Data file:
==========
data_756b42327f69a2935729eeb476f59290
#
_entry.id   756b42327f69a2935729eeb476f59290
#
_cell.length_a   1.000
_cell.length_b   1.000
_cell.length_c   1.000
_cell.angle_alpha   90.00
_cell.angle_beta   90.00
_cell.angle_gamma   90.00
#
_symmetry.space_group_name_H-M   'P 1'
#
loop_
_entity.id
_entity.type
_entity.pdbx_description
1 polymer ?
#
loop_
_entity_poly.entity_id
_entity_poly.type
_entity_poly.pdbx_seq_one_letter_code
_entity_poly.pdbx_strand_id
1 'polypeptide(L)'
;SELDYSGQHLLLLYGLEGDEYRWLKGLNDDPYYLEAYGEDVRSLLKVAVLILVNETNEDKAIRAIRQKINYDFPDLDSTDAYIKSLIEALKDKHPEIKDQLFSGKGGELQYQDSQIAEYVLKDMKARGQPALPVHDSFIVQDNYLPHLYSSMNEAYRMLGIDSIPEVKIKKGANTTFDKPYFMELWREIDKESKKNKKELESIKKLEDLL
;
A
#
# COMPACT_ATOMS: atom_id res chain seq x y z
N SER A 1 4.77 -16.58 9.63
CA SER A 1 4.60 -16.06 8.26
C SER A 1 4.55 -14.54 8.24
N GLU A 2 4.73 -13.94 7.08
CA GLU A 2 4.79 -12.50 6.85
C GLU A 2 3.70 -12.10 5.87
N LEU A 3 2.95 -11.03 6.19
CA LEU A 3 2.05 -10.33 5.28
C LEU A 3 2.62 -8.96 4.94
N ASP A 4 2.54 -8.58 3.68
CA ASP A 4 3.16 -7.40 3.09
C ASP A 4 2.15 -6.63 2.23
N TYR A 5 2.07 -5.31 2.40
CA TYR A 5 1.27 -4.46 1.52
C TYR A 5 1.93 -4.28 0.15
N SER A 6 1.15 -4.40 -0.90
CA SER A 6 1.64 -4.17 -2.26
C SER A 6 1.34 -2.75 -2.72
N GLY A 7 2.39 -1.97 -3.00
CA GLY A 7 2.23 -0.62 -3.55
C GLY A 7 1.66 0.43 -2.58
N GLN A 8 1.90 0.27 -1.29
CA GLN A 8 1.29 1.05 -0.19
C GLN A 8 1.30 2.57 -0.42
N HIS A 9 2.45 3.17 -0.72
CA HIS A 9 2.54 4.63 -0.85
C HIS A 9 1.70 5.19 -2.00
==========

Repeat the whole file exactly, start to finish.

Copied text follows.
data_756b42327f69a2935729eeb476f59290
#
_entry.id   756b42327f69a2935729eeb476f59290
#
_cell.length_a   1.000
_cell.length_b   1.000
_cell.length_c   1.000
_cell.angle_alpha   90.00
_cell.angle_beta   90.00
_cell.angle_gamma   90.00
#
_symmetry.space_group_name_H-M   'P 1'
#
loop_
_entity.id
_entity.type
_entity.pdbx_description
1 polymer ?
#
loop_
_entity_poly.entity_id
_entity_poly.type
_entity_poly.pdbx_seq_one_letter_code
_entity_poly.pdbx_strand_id
1 'polypeptide(L)'
;SELDYSGQHLLLLYGLEGDEYRWLKGLNDDPYYLEAYGEDVRSLLKVAVLILVNETNEDKAIRAIRQKINYDFPDLDSTDAYIKSLIEALKDKHPEIKDQLFSGKGGELQYQDSQIAEYVLKDMKARGQPALPVHDSFIVQDNYLPHLYSSMNEAYRMLGIDSIPEVKIKKGANTTFDKPYFMELWREIDKESKKNKKELESIKKLEDLL
;
A
#
# COMPACT_ATOMS: atom_id res chain seq x y z
N SER A 1 4.77 -16.58 9.63
CA SER A 1 4.60 -16.06 8.26
C SER A 1 4.55 -14.54 8.24
N GLU A 2 4.73 -13.94 7.08
CA GLU A 2 4.79 -12.50 6.85
C GLU A 2 3.70 -12.10 5.87
N LEU A 3 2.95 -11.03 6.19
CA LEU A 3 2.05 -10.33 5.28
C LEU A 3 2.62 -8.96 4.94
N ASP A 4 2.54 -8.58 3.68
CA ASP A 4 3.16 -7.40 3.09
C ASP A 4 2.15 -6.63 2.23
N TYR A 5 2.07 -5.31 2.40
CA TYR A 5 1.27 -4.46 1.52
C TYR A 5 1.93 -4.28 0.15
N SER A 6 1.15 -4.40 -0.90
CA SER A 6 1.64 -4.17 -2.26
C SER A 6 1.34 -2.75 -2.72
N GLY A 7 2.39 -1.97 -3.00
CA GLY A 7 2.23 -0.62 -3.55
C GLY A 7 1.66 0.43 -2.58
N GLN A 8 1.90 0.27 -1.29
CA GLN A 8 1.29 1.05 -0.19
C GLN A 8 1.30 2.57 -0.42
N HIS A 9 2.45 3.17 -0.72
CA HIS A 9 2.54 4.63 -0.85
C HIS A 9 1.70 5.19 -2.00